India's Foreign Secretary, Shyam Saran, has met US Secretary of State Condoleezza Rice on a visit to Washington dominated by nuclear talks.
India says it wants nuclear power to meet its energy needs
Mr Saran said he was "very encouraged" by discussions on implementing an agreement to give India access to US civilian nuclear technology.
The agreement still has to be approved by the US Congress.
Critics of the deal say that it could harm efforts to curb the spread of nuclear weapons.
Under the agreement, India would place nuclear facilities associated with its civilian energy programme under international inspection.
Mr Saran did not give details about how the nuclear deal would be implement, but he did say that a second round of talks would be held in India next month.
"We came to the conclusion that we should be in the position to make a significant advance on this initiative before the visit of President [George W] Bush," he said.
He also said both sides prepared the ground for Mr Bush's visit to India which is expected to take place in early 2006.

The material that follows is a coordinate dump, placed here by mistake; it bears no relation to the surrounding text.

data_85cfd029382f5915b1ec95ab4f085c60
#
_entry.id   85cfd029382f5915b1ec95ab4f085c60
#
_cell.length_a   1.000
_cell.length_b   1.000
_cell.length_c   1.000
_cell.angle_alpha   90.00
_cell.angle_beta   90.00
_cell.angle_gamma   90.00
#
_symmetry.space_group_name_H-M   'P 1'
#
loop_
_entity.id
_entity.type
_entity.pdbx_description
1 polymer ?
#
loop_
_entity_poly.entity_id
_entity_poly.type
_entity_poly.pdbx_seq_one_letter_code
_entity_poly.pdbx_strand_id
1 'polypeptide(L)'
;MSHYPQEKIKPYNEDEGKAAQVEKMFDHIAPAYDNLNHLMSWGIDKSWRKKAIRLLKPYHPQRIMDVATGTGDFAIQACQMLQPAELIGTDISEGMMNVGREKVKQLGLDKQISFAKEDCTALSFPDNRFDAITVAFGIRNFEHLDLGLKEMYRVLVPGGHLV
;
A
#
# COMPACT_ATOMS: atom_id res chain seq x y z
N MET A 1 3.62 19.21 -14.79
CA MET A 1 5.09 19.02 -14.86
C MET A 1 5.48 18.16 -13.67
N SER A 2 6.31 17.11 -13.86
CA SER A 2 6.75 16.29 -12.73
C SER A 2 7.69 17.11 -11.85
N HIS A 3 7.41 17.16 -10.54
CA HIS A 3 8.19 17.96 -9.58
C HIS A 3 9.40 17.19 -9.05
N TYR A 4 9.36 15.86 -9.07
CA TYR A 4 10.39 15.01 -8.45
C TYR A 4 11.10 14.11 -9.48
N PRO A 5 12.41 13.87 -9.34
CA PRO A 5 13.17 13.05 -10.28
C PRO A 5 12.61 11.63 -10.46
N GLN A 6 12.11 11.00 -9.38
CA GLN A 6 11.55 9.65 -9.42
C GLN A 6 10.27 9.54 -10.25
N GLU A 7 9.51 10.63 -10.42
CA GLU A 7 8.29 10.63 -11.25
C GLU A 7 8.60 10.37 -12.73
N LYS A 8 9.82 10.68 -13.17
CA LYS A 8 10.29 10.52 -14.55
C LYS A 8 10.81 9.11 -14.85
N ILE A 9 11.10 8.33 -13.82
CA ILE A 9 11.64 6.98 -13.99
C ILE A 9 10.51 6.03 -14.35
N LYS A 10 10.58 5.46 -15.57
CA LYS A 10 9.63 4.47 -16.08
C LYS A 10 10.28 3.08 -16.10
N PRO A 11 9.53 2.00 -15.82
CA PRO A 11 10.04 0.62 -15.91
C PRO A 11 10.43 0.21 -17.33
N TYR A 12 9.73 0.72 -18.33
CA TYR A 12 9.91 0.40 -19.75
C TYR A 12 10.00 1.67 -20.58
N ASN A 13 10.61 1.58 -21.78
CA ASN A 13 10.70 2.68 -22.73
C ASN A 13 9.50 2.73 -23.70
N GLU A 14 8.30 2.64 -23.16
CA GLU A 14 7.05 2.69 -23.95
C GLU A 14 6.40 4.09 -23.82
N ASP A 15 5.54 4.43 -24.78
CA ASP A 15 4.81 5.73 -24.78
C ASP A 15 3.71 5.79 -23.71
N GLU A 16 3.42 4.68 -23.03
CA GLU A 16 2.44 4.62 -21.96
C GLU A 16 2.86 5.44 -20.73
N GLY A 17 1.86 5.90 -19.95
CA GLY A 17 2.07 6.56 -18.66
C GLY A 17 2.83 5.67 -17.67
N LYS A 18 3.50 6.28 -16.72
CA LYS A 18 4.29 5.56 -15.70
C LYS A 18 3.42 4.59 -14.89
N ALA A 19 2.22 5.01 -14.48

The nuclear agreement between India and the United States was signed in July during a visit by Indian Prime Minister Manmohan Singh to Washington.
It came as a boost for India which has not signed the nuclear non-proliferation treaty, and therefore needs a change in US law.
But some members of Congress have opposed the deal.
Under the agreement, US companies will be allowed to build nuclear power plants in India, and also supply fuel for nuclear reactors.
The US imposed curbs on nuclear technology transfers to India in the wake of India's nuclear tests in 1998.
Delhi is keen on a deal on ways to share nuclear technology to help meet its growing energy needs.